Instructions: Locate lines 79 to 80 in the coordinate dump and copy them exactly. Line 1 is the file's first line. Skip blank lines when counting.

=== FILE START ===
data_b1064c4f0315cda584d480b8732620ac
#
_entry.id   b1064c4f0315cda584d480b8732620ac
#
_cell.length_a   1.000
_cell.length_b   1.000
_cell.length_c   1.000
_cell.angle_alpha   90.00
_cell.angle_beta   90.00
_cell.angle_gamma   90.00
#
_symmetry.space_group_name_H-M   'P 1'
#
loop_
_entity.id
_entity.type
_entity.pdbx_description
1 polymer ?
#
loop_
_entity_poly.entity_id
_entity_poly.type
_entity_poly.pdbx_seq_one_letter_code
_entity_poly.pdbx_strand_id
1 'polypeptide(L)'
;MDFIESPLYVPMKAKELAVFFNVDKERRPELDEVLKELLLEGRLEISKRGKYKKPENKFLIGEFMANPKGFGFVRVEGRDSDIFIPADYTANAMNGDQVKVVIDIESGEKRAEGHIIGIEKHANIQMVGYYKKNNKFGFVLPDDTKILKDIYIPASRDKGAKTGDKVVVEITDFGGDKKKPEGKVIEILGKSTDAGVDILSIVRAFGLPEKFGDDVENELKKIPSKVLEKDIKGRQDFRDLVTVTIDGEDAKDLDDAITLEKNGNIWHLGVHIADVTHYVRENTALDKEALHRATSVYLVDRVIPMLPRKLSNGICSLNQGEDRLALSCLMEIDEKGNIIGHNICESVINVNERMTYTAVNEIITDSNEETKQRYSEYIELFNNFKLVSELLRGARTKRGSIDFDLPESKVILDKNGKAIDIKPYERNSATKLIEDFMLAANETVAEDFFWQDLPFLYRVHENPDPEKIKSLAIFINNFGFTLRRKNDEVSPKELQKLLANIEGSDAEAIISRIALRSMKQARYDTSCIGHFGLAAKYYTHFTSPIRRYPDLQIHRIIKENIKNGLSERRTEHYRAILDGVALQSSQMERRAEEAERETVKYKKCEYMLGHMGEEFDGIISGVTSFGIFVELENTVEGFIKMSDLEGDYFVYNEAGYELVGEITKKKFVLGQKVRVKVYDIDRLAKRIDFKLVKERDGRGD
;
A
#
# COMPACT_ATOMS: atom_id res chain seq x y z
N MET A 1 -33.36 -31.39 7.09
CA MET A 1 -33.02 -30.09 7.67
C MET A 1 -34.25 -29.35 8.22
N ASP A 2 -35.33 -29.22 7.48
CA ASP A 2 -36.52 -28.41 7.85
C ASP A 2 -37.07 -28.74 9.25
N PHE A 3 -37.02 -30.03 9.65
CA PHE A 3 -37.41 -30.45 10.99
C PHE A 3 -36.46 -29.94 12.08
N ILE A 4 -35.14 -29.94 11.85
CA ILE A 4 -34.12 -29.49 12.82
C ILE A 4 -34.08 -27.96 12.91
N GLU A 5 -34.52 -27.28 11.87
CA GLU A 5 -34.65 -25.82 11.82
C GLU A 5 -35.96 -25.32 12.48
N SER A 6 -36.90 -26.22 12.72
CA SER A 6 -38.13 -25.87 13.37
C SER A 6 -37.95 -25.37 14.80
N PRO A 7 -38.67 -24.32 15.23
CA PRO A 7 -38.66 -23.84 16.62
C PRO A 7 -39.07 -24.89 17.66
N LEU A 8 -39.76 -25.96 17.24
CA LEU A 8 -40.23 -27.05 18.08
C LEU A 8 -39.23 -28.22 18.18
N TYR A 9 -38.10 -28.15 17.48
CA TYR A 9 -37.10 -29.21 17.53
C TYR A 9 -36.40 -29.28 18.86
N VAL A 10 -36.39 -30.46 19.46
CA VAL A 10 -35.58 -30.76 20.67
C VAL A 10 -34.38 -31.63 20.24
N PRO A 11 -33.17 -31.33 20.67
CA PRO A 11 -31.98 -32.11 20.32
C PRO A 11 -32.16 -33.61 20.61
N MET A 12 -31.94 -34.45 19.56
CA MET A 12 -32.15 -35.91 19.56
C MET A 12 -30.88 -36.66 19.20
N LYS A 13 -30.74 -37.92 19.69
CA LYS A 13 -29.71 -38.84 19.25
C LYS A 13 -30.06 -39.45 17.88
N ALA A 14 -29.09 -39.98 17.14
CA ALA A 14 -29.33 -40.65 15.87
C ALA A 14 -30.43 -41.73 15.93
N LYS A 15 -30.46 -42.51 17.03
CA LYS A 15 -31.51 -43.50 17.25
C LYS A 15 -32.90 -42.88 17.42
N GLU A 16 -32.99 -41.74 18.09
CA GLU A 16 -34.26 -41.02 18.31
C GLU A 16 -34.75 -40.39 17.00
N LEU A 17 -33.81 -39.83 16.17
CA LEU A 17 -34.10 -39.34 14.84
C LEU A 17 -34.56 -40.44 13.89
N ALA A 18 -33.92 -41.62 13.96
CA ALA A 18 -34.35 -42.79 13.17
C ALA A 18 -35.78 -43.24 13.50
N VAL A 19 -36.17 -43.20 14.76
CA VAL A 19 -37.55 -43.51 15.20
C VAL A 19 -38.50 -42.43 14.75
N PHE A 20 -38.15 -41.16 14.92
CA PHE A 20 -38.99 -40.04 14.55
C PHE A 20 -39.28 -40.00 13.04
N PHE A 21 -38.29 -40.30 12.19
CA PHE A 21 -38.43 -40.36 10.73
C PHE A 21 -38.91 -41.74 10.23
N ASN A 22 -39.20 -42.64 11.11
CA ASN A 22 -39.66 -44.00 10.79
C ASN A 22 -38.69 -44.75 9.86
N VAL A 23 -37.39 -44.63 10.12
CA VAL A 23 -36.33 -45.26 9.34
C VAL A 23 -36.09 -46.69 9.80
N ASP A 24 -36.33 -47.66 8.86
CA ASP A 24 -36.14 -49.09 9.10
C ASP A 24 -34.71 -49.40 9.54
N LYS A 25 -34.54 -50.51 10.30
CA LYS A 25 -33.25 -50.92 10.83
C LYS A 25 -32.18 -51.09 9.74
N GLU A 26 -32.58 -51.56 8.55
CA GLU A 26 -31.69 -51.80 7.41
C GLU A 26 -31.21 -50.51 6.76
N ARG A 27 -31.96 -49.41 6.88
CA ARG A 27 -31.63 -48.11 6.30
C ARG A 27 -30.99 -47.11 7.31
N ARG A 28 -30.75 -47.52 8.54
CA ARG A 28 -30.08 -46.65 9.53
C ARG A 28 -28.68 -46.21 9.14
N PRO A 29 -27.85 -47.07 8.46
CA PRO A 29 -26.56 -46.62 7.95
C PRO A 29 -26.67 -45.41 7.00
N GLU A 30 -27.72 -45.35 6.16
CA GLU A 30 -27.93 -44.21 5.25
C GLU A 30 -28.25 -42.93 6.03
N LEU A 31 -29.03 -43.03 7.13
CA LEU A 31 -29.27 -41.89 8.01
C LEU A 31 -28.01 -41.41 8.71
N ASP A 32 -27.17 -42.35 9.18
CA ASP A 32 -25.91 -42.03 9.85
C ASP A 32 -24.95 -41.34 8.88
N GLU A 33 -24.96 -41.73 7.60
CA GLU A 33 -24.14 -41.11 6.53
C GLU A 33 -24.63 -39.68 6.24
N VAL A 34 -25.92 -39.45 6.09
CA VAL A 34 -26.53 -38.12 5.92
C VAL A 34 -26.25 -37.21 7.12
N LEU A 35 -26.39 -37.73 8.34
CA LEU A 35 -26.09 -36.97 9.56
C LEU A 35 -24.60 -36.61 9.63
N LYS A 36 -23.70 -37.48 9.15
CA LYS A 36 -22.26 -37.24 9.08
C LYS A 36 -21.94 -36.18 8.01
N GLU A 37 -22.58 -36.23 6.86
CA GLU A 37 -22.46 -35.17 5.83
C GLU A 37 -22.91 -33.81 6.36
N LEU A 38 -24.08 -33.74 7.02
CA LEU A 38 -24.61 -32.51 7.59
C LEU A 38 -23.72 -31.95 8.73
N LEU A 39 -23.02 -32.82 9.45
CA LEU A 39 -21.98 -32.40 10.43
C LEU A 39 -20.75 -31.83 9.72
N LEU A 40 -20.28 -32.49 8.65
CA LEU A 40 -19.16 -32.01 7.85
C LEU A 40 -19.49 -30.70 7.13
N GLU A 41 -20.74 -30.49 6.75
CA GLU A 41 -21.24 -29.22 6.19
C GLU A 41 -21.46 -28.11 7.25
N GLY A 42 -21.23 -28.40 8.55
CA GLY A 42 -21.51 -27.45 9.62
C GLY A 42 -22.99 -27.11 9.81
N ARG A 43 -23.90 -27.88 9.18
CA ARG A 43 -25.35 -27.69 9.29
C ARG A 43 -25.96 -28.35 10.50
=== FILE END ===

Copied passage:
N LEU A 17 -33.81 -39.83 16.17
CA LEU A 17 -34.10 -39.34 14.84